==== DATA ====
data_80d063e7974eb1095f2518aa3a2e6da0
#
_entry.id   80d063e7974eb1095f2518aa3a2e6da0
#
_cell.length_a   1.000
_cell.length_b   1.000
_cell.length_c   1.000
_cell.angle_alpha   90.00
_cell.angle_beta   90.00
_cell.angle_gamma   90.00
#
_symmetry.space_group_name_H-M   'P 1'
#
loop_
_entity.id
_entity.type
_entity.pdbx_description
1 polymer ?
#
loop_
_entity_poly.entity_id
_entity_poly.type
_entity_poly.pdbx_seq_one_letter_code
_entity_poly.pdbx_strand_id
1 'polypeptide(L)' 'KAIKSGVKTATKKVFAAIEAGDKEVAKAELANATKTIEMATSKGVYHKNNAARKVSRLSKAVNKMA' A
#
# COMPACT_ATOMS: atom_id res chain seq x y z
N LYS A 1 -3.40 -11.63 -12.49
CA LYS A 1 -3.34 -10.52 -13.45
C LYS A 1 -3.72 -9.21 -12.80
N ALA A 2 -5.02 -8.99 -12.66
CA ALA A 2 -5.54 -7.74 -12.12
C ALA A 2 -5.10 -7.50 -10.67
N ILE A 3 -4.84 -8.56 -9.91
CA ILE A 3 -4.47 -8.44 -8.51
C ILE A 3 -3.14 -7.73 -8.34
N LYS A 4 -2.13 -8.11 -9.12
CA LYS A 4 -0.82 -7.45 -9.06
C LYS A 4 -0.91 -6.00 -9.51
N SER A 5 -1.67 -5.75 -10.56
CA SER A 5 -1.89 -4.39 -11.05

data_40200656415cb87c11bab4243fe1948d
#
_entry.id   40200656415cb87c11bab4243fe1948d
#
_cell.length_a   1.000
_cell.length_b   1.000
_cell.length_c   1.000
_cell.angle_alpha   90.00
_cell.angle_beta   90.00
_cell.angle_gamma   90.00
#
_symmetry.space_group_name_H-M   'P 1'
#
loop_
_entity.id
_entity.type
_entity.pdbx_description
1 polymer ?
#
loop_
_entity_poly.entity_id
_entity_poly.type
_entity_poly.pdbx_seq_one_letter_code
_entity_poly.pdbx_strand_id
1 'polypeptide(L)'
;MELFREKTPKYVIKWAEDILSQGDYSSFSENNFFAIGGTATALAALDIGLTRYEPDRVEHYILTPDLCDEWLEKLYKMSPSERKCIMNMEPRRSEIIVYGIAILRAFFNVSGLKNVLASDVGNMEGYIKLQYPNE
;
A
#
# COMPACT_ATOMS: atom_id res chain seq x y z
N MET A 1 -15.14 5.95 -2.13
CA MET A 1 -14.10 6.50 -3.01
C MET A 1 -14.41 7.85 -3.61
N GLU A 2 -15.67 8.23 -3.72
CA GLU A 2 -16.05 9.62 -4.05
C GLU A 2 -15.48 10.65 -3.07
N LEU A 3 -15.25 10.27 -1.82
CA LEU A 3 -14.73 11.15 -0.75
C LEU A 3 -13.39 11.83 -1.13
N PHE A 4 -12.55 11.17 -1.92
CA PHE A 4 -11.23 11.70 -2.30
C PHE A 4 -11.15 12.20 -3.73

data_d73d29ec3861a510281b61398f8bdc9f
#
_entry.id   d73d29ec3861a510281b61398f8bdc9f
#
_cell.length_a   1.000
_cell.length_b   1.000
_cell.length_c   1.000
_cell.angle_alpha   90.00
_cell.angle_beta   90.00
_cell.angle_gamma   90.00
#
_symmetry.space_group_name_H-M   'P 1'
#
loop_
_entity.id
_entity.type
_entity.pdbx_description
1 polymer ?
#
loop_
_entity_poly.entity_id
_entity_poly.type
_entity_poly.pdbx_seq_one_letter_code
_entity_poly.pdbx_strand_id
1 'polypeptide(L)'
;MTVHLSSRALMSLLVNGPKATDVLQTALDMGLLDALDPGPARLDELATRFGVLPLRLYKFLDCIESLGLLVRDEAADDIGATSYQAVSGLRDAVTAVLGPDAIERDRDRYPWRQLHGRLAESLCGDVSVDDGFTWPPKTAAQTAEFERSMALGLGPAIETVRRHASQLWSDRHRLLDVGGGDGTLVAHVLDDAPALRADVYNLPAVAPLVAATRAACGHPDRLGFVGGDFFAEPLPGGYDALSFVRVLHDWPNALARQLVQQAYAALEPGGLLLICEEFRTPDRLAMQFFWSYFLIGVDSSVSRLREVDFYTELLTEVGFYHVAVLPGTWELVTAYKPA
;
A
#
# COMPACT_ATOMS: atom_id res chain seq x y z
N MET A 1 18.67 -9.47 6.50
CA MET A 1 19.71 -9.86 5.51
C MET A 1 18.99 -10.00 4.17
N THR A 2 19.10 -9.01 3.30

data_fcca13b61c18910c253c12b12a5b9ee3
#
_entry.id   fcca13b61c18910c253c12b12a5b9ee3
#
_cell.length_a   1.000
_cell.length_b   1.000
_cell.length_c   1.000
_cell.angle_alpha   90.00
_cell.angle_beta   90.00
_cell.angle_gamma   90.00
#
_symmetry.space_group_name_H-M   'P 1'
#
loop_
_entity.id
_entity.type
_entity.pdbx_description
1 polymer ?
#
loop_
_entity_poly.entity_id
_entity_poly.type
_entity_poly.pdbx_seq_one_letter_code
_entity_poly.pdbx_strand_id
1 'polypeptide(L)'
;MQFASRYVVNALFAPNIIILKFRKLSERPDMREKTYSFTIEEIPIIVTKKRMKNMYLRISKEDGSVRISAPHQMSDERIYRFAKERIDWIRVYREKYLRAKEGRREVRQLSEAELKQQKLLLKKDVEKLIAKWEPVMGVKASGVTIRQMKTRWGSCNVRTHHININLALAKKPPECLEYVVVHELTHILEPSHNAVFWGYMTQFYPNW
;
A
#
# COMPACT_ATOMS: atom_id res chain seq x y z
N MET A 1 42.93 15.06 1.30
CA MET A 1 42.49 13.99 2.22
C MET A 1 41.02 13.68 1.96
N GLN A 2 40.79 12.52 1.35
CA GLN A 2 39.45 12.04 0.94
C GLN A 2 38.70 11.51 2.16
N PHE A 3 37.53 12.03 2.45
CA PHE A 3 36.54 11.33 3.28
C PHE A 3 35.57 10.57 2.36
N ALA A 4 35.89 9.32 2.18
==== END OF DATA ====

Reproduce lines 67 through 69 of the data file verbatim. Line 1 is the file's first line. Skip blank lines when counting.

;MELFREKTPKYVIKWAEDILSQGDYSSFSENNFFAIGGTATALAALDIGLTRYEPDRVEHYILTPDLCDEWLEKLYKMSPSERKCIMNMEPRRSEIIVYGIAILRAFFNVSGLKNVLASDVGNMEGYIKLQYPNE
;
A